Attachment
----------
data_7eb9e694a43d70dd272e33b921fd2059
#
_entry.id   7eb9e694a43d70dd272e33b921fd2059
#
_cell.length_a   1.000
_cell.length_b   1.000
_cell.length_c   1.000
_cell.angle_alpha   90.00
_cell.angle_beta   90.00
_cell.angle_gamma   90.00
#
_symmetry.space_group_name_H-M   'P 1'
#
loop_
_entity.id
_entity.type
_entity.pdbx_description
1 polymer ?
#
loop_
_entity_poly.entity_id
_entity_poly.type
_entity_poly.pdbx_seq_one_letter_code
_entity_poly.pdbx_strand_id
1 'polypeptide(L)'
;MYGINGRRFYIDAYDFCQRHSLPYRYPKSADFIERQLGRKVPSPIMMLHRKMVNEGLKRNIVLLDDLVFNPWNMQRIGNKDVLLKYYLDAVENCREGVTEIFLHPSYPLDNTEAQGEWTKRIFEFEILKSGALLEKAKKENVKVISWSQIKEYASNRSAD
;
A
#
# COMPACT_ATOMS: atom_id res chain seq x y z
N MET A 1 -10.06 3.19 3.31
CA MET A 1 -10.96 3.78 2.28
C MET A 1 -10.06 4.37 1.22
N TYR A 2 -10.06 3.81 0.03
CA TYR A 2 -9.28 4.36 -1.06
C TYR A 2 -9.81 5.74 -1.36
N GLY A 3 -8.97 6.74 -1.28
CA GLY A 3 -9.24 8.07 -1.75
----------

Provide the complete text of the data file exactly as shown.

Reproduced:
data_7eb9e694a43d70dd272e33b921fd2059
#
_entry.id   7eb9e694a43d70dd272e33b921fd2059
#
_cell.length_a   1.000
_cell.length_b   1.000
_cell.length_c   1.000
_cell.angle_alpha   90.00
_cell.angle_beta   90.00
_cell.angle_gamma   90.00
#
_symmetry.space_group_name_H-M   'P 1'
#
loop_
_entity.id
_entity.type
_entity.pdbx_description
1 polymer ?
#
loop_
_entity_poly.entity_id
_entity_poly.type
_entity_poly.pdbx_seq_one_letter_code
_entity_poly.pdbx_strand_id
1 'polypeptide(L)'
;MYGINGRRFYIDAYDFCQRHSLPYRYPKSADFIERQLGRKVPSPIMMLHRKMVNEGLKRNIVLLDDLVFNPWNMQRIGNKDVLLKYYLDAVENCREGVTEIFLHPSYPLDNTEAQGEWTKRIFEFEILKSGALLEKAKKENVKVISWSQIKEYASNRSAD
;
A
#
# COMPACT_ATOMS: atom_id res chain seq x y z
N MET A 1 -10.06 3.19 3.31
CA MET A 1 -10.96 3.78 2.28
C MET A 1 -10.06 4.37 1.22
N TYR A 2 -10.06 3.81 0.03
CA TYR A 2 -9.28 4.36 -1.06
C TYR A 2 -9.81 5.74 -1.36
N GLY A 3 -8.97 6.74 -1.28
CA GLY A 3 -9.24 8.07 -1.75